WASHINGTON, D.C., April 1, 2013 (LifeSiteNews.com) – By a two-to-one margin, blacks reject the notion that homosexual rights compare with the civil rights struggles of the 1950s and '60s, according to a new poll commissioned by Robert Johnson, the founder of Black Entertainment Television.

The poll found that more blacks oppose redefining marriage and believe clergy are right to denounce homosexuality.

In all, 55 percent of blacks deny the idea “that equal rights for gays are the same as equal rights for African Americans.” Only 28 percent believe they are the same.

Despite the endorsement of prominent black leaders including the president, 42 percent of blacks still believe marriage should be “restricted to a man and a woman,” more than those who believe gays should be able to marry (40 percent).

Also, more blacks believe “ministers who oppose homosexuality” are right (34 percent) than wrong (31 percent).

However, the survey found the black community has almost uniformly positive views of Barack Obama, Hilary Clinton, and the NAACP. Most respondents said Al Sharpton or Jesse Jackson speak for their concerns. All of these organizations and individuals support same-sex “marriage.”

Some of the attendees of the March for Marriage discussed the reasons blacks take umbrage at equating marriage “equality” and the broader question of gay rights with their own history in a video shot by TFP Student Action.

“It really saddens me and a lot of African-Americans, because definitely, there is no comparison to be made there,” a woman told John Ritchie of the Catholic group Tradition, Family, Property (TFP). “I just don't like the comparison, because to me there is absolutely none.”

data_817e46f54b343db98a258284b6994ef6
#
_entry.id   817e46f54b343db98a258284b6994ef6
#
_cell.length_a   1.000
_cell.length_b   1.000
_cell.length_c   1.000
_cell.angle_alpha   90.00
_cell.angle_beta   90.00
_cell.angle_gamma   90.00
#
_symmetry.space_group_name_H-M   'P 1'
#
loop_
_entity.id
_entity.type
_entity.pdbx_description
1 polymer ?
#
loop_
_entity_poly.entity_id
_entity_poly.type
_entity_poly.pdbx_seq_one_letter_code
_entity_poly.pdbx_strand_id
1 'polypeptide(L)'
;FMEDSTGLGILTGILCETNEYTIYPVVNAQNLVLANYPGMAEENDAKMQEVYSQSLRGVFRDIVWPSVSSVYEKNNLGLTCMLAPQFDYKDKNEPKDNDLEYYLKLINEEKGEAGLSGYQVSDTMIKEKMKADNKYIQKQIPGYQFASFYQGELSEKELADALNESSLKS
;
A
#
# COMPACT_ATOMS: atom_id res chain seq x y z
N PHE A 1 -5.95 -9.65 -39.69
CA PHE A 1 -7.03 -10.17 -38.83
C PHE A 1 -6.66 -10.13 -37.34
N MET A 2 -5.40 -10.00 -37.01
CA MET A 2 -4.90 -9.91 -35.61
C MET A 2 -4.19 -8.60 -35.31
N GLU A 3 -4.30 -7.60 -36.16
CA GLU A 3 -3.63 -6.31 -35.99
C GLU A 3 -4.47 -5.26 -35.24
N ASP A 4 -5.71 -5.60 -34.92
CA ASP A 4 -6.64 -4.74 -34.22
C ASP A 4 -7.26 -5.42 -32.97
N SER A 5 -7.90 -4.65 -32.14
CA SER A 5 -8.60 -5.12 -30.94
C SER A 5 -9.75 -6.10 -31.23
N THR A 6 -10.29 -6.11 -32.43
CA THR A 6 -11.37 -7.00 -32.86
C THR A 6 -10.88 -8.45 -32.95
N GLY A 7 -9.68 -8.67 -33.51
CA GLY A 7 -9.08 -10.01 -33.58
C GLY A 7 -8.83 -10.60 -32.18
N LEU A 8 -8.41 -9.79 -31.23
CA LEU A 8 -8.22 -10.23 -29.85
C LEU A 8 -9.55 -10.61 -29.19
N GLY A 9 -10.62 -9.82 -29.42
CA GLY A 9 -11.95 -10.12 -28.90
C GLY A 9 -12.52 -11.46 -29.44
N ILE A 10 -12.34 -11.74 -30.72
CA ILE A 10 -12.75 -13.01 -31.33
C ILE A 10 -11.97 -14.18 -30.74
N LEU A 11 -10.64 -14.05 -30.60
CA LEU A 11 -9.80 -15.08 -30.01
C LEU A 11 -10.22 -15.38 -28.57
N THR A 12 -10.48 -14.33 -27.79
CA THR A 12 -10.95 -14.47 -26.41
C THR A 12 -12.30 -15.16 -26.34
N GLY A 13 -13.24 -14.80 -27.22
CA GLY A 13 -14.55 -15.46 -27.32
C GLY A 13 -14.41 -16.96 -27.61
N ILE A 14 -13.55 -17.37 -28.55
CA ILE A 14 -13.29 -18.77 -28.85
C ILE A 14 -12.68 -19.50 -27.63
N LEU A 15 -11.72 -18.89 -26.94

A man drew one blatant difference. “Homosexuals weren't put in chains for 400 years. There's no equality there,” he said. “They're trying to equate unnatural behavior with natural behavior.”

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Former Alabama Congressman Artur Davis discussed the issue with The Daily Caller last summer, saying homosexuals do not share blacks' history of enslavement, Jim Crow, and violent discrimination.

“When you say to African-Americans, ‘The gay struggle is the black struggle,’ they don’t buy it,” said Davis, a centrist Democrat who now identifies as a Republican. “What African-Americans often don't like is when they're told, 'If you don't agree with gay marriage, you're a bigot.' Or, 'How dare you take this position when at one point, blacks and whites weren't allowed to marry in some states?'”